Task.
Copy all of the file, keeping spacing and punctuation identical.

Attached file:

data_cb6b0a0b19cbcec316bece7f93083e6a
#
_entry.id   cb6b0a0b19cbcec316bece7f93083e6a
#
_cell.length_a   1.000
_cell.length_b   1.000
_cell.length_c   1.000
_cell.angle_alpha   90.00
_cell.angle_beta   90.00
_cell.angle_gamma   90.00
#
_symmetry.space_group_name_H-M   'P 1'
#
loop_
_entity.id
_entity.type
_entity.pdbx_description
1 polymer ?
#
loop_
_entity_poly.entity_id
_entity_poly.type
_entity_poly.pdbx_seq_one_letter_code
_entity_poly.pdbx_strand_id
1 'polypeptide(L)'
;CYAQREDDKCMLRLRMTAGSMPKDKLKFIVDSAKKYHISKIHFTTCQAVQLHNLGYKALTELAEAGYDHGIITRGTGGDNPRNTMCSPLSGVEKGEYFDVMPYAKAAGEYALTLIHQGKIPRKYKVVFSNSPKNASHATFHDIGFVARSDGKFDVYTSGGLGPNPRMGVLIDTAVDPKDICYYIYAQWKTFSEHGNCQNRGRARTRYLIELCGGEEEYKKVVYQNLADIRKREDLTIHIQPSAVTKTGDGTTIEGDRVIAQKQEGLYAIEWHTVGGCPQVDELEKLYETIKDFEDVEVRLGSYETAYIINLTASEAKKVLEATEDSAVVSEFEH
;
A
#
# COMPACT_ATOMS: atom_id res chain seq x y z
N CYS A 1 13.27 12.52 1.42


data_cb6b0a0b19cbcec316bece7f93083e6a
#
_entry.id   cb6b0a0b19cbcec316bece7f93083e6a
#
_cell.length_a   1.000
_cell.length_b   1.000
_cell.length_c   1.000
_cell.angle_alpha   90.00
_cell.angle_beta   90.00
_cell.angle_gamma   90.00
#
_symmetry.space_group_name_H-M   'P 1'
#
loop_
_entity.id
_entity.type
_entity.pdbx_description
1 polymer ?
#
loop_
_entity_poly.entity_id
_entity_poly.type
_entity_poly.pdbx_seq_one_letter_code
_entity_poly.pdbx_strand_id
1 'polypeptide(L)'
;CYAQREDDKCMLRLRMTAGSMPKDKLKFIVDSAKKYHISKIHFTTCQAVQLHNLGYKALTELAEAGYDHGIITRGTGGDNPRNTMCSPLSGVEKGEYFDVMPYAKAAGEYALTLIHQGKIPRKYKVVFSNSPKNASHATFHDIGFVARSDGKFDVYTSGGLGPNPRMGVLIDTAVDPKDICYYIYAQWKTFSEHGNCQNRGRARTRYLIELCGGEEEYKKVVYQNLADIRKREDLTIHIQPSAVTKTGDGTTIEGDRVIAQKQEGLYAIEWHTVGGCPQVDELEKLYETIKDFEDVEVRLGSYETAYIINLTASEAKKVLEATEDSAVVSEFEH
;
A
#
# COMPACT_ATOMS: atom_id res chain seq x y z
N CYS A 1 13.27 12.52 1.42